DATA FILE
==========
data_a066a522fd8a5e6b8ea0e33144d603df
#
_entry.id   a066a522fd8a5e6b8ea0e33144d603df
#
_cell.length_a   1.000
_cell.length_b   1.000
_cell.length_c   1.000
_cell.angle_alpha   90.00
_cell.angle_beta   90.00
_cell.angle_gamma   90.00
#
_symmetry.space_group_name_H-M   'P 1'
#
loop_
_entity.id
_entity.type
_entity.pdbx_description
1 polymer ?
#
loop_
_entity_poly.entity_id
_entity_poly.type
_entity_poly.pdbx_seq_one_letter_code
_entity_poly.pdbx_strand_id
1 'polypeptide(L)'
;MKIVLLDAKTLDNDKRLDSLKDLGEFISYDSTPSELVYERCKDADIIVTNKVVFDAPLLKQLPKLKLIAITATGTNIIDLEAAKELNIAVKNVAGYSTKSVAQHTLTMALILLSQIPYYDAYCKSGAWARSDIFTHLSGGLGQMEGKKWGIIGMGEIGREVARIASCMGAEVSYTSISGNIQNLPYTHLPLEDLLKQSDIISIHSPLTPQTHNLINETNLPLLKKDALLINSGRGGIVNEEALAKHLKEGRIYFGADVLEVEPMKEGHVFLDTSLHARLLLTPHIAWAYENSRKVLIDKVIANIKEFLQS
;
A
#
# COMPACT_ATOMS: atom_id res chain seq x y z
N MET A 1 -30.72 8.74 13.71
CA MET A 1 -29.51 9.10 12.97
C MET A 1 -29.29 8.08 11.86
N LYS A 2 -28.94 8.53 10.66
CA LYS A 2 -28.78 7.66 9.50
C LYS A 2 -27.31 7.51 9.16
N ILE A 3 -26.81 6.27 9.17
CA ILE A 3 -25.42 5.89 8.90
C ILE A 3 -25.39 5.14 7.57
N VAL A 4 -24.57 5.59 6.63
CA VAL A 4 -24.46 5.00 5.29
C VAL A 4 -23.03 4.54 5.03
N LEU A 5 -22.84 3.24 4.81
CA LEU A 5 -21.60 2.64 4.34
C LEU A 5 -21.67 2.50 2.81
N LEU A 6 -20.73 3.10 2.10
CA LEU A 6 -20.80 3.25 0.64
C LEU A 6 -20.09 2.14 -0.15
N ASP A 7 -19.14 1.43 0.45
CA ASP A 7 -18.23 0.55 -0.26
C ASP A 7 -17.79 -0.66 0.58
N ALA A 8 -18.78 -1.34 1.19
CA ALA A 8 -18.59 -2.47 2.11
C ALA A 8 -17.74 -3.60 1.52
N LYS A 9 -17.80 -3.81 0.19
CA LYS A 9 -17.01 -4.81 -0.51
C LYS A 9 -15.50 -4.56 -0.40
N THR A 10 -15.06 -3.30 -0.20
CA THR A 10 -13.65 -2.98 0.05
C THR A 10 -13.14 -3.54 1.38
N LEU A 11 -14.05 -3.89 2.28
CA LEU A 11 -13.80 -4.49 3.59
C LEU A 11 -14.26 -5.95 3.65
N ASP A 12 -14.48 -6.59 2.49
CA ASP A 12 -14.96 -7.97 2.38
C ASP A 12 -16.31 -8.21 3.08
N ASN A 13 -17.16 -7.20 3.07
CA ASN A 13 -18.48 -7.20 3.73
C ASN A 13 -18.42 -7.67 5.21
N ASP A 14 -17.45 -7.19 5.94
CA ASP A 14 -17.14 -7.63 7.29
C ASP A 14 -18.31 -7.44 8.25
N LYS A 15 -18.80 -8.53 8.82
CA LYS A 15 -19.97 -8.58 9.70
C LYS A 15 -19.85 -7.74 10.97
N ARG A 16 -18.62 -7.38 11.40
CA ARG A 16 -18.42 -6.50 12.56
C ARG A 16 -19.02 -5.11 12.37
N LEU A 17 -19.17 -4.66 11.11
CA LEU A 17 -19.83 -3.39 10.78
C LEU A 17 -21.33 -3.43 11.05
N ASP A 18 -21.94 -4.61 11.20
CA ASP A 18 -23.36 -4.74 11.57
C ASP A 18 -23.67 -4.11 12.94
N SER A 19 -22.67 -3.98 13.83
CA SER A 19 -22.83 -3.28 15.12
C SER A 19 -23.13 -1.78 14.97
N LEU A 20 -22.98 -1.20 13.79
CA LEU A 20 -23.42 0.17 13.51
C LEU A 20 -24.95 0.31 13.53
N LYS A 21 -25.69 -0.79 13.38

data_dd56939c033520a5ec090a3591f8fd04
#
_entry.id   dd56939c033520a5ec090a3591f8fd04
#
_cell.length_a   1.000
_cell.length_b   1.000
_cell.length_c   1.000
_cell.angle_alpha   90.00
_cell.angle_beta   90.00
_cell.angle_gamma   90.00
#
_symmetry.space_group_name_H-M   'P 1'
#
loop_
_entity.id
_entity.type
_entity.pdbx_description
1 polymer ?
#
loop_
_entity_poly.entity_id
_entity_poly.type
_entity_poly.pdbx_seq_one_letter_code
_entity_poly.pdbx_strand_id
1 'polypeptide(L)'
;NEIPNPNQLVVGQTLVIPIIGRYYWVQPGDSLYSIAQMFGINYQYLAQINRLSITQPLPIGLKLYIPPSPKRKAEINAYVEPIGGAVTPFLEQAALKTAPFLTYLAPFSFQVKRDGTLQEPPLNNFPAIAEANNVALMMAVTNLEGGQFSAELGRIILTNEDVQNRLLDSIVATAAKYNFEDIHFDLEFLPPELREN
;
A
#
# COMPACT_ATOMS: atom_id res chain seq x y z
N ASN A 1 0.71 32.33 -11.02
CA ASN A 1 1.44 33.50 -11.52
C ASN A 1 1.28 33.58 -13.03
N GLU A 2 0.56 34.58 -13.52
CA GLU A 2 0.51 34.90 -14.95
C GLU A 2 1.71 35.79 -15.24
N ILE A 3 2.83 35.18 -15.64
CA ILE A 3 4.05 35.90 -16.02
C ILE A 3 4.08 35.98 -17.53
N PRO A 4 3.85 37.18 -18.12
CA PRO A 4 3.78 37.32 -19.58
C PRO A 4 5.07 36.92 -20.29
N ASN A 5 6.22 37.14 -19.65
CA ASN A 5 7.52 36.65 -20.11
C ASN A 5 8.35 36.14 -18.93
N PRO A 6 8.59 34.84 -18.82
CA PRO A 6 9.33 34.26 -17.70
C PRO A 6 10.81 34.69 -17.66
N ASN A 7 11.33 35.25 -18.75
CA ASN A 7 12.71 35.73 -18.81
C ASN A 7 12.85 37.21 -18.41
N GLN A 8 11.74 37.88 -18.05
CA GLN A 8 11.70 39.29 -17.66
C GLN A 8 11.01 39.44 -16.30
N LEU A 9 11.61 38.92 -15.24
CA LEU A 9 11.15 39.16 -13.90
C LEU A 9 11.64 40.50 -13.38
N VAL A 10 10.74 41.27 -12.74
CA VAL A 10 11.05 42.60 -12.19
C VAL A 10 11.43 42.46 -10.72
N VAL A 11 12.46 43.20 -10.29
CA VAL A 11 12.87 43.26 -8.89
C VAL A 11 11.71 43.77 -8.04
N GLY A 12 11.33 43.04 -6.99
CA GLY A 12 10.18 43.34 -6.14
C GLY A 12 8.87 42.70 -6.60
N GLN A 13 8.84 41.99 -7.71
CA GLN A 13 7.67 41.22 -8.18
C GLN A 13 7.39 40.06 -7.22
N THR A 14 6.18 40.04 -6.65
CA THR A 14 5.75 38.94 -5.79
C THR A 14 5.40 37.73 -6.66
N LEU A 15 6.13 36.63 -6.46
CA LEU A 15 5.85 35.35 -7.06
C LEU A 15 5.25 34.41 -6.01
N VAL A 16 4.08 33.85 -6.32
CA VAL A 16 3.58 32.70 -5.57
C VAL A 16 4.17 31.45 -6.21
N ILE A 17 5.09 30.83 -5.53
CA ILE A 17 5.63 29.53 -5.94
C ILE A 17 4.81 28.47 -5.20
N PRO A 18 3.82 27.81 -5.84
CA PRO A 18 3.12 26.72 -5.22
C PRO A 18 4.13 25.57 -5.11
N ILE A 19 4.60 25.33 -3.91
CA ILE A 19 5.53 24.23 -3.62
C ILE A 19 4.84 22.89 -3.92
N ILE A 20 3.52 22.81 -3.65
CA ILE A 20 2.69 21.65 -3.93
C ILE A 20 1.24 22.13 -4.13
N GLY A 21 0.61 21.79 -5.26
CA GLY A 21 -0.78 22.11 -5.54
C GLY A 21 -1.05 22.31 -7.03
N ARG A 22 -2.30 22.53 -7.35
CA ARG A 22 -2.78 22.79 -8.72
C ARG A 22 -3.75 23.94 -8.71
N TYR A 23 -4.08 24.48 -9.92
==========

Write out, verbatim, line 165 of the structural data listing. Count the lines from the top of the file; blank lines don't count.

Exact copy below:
CA LEU A 15 5.85 35.35 -7.06